A scene of devastation, blanketed with grey dust, stretches into the distance in eerie silence. Walls riddled with bullets, buildings collapsing in on themselves, external walls blown away to reveal an intimate view of a bedroom or living room, streets blocked by piles of rubble.
These sickening images of destruction—filmed from above by drones and shared on social media—probably best symbolize the current resurgence in urban warfare.
Other images come to mind: bombed-out hospitals, children being pulled from wreckage, forcible evacuation. Not everyone can or wants to flee. For those who remain, life often becomes extremely dangerous and precarious when the complex fabric of urban services disintegrates: power, water and food supplies are cut off, leading to isolation, cold, darkness, illness and anxiety about what tomorrow may bring. As schools, businesses and shops close, people’s future prospects disappear. Bombs—through negligence, error or criminal intent—strike people and the infrastructure they need to survive.
From siege warfare to total war: Civilians as targets
In the Antiquity and Middle Ages, warfare mostly took the form of open confrontations on a battlefield or sieges of cities or fortresses. On one hand, civilians were spared, physically separated from the battlefield. On the other hand, sieges of cities could have horrible consequences for civilians. A little like an insect that has a shell but no internal skeleton, a city’s defences were concentrated around its perimeter. Streets and buildings very rarely turned into battlefields. Once the besieging force broke through the ramparts, the whole city fell into its hands. The population was then often subjected to all kinds of violence, and sometimes enslaved or completely massacred. The effect on civilians was total war.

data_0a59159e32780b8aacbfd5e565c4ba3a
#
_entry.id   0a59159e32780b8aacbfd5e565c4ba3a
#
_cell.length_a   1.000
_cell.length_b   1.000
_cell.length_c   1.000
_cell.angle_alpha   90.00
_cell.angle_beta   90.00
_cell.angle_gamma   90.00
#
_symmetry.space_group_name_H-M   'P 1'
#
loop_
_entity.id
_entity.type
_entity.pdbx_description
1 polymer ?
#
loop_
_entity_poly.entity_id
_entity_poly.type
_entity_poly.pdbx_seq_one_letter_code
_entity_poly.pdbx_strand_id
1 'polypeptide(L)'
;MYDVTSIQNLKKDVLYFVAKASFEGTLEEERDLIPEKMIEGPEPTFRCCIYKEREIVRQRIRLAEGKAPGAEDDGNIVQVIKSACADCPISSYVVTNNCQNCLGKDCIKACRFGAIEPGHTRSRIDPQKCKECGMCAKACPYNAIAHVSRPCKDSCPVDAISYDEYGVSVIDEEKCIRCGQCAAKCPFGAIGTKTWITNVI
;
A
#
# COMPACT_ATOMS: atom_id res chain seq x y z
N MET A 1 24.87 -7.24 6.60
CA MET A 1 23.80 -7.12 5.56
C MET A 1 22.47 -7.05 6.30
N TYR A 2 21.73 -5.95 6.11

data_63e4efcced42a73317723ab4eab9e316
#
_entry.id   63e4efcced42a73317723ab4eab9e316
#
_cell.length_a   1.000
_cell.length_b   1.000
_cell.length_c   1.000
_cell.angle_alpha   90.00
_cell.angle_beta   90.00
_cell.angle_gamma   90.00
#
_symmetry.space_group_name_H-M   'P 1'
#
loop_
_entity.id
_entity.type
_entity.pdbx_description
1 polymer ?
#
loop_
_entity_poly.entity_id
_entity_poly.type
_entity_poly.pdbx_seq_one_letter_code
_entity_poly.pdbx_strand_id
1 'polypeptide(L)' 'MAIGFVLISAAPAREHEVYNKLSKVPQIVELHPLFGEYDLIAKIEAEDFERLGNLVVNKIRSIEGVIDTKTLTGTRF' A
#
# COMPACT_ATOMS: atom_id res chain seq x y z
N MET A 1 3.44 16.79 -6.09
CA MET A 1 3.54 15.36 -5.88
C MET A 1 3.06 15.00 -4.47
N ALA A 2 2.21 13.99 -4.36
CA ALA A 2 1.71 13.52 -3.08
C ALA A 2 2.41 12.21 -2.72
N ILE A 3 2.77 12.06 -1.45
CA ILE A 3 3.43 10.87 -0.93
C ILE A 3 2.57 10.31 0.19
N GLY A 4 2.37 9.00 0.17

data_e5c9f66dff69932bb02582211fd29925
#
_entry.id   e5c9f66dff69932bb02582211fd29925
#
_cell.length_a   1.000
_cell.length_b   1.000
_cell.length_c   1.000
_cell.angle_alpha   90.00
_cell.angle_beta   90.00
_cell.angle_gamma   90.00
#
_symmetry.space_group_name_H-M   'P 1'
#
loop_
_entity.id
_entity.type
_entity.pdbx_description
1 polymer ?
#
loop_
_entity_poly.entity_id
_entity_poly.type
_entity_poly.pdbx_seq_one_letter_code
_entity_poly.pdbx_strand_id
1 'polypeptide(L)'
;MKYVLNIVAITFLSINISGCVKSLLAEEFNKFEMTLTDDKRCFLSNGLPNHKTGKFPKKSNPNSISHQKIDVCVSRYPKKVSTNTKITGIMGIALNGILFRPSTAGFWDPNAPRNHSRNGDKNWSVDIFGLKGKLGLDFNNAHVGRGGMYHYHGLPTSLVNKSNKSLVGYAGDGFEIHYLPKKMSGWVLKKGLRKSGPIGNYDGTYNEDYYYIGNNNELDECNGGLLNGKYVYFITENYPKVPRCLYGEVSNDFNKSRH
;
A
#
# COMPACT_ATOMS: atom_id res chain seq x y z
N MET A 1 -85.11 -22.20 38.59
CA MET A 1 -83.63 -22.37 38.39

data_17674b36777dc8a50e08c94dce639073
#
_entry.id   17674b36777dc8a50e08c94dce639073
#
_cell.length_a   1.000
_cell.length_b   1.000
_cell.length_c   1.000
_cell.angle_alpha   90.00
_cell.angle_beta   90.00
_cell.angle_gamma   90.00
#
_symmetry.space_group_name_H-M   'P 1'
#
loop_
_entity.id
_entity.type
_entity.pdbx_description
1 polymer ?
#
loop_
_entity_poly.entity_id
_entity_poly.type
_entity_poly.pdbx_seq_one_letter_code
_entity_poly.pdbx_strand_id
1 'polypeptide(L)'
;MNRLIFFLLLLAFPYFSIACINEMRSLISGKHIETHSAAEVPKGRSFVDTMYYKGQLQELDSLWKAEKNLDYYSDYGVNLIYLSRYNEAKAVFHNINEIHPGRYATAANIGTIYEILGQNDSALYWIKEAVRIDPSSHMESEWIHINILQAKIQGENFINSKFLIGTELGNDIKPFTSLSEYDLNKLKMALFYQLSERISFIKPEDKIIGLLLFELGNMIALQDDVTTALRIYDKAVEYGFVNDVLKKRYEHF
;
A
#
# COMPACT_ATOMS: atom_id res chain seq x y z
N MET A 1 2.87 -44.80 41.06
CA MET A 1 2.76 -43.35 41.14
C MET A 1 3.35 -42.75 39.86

Then in the 1930’s, a new kind of horror came to cities with the first large-scale aerial bombardments. In Europe, the bombing of Guernica, a small town in Spain’s Basque Country, caused international outrage. Yet, nearly all belligerents of World War II soon followed that example and engaged in bombing the cities of their enemies. There was the Blitz. Belligerents in the Second World War used the concept of ‘total war’ to justify bombing the enemy’s urban, industrial and commercial centres. As a result of that strategy, people living in cities became the direct target of attacks, as they had been during sieges in ancient times and the Middle Ages. This type of bombing killed a million civilians during the Second World War, for a military advantage that was uncertain at best.